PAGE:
---- — If you are a person who prays, I’ll bet you pray for peace. People of all faiths have been praying for peace for centuries, and yet there is no peace. What’s missing that keeps the prayers for peace from being answered?
I think I found what’s missing.
It’s a word from the fourth century A.D. that St. John Chrysostom actually gave away for nothing. Maybe those who heard him took it to heart for a while but they must not have acted on it or passed it on. Maybe he should have charged for it so people would know how valuable it was.
I won’t keep you waiting any longer. Are you ready? St. John’s word is … Sincerity.
Common, ordinary sincerity. Not a word to be added to one’s prayers, but a wholehearted, personal commitment backing them up.
According to St. John, “the test of the sincerity of our prayer is the willingness to labor on its behalf.”
Does St. John mean our prayers for peace are empty if we’re not working for peace? I think so.
When we pray for peace what do we expect God to do? It would be wonderful if peace was suddenly achieved everywhere in the world by divine intervention.
God doesn’t have any hands but our hands, or any voice but our voice. There is also the expression attributed to many - “No one can do everything but everyone can do something”.
Where to begin or continue? With ourselves. Here’s an exercise that environmental activist Joanna Rogers Macy recommends:
If you were fearless and in possession of all your powers, what would you do to heal the world?
What knowledge and skills do you have?
What do you need to learn?
What obstacles will you put in your way?
What can you do in the next 24 hours to achieve your goal?
At a recent, day-long conference entitled “Building a Culture of Peace and Nonviolence,” the guest speaker was John Dear, a Catholic priest, noted peace activist and staff member of Pace e Bene, an organization that began “Campaign Nonviolence” that is growing rapidly. Father Dear is traveling the country promoting “Campaign Nonviolence” and his new book: “The Nonviolent Life.”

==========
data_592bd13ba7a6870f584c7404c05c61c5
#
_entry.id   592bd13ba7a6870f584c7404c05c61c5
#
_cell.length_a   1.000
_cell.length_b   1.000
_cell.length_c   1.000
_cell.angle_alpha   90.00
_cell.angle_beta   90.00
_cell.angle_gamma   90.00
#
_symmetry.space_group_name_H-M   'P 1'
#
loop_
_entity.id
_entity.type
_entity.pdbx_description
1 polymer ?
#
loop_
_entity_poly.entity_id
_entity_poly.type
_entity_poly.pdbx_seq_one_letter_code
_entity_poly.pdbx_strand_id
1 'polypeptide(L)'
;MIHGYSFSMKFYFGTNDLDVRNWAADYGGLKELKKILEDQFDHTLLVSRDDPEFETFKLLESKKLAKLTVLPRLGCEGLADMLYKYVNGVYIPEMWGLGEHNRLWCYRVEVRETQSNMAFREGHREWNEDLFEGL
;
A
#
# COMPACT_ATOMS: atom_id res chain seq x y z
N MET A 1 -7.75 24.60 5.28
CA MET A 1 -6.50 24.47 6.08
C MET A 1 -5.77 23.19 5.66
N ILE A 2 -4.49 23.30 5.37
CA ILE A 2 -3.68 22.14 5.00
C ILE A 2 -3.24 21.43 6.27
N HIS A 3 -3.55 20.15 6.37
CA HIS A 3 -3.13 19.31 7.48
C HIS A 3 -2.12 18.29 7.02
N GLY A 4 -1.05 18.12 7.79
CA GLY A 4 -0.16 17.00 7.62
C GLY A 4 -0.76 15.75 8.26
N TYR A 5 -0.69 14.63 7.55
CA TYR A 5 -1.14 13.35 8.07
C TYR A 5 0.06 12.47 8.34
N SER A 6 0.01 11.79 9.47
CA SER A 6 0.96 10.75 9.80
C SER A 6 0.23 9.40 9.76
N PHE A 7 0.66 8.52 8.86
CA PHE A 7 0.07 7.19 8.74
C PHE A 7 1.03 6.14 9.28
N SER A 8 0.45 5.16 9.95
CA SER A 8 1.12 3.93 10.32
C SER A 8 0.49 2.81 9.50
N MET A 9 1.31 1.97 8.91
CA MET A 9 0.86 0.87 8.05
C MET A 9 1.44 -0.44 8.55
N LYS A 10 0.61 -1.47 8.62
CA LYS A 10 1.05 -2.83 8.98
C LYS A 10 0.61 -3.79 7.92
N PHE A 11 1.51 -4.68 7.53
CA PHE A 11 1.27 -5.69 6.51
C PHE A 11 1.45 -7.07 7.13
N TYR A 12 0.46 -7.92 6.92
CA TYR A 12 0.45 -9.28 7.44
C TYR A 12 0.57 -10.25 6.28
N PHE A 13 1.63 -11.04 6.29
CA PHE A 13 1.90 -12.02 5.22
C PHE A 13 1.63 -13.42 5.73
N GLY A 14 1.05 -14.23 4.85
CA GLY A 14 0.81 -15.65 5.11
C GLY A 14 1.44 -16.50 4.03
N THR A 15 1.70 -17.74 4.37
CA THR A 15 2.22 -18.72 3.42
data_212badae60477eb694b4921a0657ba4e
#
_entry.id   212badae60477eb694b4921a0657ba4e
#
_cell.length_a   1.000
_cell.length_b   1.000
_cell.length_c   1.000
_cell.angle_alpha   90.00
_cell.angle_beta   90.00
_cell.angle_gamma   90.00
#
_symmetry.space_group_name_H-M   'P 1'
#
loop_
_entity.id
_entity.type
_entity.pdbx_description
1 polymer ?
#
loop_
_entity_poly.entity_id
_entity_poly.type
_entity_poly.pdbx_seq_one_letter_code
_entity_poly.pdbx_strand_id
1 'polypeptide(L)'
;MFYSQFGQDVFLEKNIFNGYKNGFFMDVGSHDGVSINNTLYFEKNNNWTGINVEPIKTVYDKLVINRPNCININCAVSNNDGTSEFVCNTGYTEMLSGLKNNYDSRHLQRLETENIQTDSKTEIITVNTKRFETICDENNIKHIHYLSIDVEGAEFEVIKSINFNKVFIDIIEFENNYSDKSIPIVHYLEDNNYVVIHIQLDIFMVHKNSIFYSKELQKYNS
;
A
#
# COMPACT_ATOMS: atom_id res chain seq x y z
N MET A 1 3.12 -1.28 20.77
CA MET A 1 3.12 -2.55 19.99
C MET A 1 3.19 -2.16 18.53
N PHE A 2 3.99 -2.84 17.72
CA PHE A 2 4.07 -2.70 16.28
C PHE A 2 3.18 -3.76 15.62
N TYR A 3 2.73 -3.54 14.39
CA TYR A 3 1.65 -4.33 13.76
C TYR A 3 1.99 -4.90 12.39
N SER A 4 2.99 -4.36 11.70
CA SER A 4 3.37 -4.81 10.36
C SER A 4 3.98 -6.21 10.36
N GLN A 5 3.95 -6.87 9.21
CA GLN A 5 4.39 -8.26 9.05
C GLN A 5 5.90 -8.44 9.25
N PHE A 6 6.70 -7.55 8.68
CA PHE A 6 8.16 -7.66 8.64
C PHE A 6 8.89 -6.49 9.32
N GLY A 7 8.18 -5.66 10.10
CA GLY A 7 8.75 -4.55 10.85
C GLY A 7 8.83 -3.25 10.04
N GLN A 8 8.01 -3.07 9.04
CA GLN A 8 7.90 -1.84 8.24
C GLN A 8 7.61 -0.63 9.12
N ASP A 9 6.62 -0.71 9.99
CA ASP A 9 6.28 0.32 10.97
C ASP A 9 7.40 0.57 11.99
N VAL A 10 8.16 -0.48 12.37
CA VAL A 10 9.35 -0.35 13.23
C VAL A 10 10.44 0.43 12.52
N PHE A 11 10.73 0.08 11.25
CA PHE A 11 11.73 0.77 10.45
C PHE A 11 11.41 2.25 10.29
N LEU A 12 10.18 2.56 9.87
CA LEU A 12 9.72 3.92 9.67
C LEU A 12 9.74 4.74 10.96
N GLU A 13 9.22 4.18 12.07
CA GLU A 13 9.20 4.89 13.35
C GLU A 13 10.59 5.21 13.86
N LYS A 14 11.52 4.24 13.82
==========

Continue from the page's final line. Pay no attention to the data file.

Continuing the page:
He, his book and the campaign speak of “the three dimensions of nonviolence — practicing nonviolence toward ourselves; practicing nonviolence toward all others, all creatures and creation; and practicing active nonviolence by joining the global grassroots movement of nonviolence.” Father Dear’s book elaborates on these dimensions and will be helpful no matter where one is on the journey to a nonviolent life.
Additional help can be found at the websites of The Center for Christian Nonviolence, Voices for Creative Nonviolence, Pax Christi, The Fellowship of Reconciliation, Agape Community and Pace e Bene.
To lift your spirit and inspire you, listen to a wonderful song, “Go Make a Difference,” sung by Steve Angrisano on Youtube. The lyrics are Christian, but the chorus is religiously neutral: “Go make a difference. We can make a difference. Go make a difference in the world.”
Jane Cadarette of North Andover is a member of Pax Christi and The Merrimack Valley People for Peace.